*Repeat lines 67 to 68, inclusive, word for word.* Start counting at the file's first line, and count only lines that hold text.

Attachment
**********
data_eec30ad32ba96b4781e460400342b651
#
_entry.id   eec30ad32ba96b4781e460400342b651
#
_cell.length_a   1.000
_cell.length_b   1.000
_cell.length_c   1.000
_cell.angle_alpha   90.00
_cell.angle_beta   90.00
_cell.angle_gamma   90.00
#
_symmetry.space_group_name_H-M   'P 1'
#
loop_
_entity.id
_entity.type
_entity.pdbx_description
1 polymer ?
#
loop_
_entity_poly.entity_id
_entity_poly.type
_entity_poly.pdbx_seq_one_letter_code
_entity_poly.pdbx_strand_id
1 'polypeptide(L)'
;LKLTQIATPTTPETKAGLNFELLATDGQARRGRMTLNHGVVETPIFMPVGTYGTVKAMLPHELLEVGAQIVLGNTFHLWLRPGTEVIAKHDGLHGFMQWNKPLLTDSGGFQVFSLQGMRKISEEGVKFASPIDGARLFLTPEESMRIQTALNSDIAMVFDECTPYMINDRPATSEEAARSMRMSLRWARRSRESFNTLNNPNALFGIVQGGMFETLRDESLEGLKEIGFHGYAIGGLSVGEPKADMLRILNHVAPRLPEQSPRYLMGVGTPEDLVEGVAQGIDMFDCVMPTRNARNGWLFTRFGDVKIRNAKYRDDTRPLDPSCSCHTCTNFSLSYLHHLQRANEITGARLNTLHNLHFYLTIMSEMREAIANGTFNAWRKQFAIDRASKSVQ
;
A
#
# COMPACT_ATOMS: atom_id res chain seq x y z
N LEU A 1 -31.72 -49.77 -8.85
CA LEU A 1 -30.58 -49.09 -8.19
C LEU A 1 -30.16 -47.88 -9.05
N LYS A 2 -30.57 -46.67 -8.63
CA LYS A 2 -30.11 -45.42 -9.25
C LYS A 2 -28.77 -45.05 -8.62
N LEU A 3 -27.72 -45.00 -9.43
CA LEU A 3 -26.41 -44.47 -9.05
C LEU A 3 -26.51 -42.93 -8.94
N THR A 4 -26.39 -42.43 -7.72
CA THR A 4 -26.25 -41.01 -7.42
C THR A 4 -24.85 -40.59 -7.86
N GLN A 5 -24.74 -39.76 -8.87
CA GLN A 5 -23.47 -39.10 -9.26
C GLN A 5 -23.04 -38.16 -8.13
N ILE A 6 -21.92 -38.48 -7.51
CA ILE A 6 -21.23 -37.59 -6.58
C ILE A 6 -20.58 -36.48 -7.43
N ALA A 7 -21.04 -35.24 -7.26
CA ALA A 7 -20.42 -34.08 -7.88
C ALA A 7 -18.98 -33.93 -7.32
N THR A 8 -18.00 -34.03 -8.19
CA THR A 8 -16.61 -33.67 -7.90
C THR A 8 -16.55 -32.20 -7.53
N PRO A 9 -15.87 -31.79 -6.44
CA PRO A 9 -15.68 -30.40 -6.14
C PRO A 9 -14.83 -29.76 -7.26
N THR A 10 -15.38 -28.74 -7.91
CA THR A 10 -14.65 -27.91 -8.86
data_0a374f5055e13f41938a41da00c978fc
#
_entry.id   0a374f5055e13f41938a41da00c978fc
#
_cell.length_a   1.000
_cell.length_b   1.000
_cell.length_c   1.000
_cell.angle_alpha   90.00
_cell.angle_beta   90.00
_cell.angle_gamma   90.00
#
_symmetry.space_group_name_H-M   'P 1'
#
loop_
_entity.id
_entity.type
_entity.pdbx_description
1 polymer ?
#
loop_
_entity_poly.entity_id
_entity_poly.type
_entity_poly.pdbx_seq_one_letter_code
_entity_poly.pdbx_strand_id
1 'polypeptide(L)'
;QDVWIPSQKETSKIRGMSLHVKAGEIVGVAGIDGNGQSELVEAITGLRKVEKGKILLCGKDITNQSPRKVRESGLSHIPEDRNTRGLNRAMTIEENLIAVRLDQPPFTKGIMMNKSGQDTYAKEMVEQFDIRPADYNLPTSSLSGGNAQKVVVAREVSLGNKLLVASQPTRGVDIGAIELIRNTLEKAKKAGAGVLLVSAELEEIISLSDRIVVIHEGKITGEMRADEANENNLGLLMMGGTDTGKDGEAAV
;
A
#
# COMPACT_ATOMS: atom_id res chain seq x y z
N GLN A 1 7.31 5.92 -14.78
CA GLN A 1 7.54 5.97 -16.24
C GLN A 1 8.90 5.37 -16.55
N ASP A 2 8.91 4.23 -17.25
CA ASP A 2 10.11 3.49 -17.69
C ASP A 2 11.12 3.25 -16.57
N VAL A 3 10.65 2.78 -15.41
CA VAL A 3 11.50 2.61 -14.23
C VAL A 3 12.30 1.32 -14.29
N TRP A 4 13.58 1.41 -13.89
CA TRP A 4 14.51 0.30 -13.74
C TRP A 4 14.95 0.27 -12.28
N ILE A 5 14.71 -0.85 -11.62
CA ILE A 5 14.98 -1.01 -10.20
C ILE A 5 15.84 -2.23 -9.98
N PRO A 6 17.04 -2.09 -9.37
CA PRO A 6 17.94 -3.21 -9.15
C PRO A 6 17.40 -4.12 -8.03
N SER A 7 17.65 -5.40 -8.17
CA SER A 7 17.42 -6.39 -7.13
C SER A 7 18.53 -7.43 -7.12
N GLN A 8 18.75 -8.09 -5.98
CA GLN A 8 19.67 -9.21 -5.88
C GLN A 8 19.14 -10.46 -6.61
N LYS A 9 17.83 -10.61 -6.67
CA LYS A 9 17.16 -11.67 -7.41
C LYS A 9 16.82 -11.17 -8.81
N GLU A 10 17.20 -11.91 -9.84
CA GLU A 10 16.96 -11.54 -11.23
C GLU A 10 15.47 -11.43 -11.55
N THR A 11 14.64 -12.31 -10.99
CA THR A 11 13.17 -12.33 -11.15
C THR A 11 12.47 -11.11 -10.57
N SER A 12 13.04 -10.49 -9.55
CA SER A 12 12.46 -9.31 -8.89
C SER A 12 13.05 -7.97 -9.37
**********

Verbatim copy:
_cell.angle_alpha   90.00
_cell.angle_beta   90.00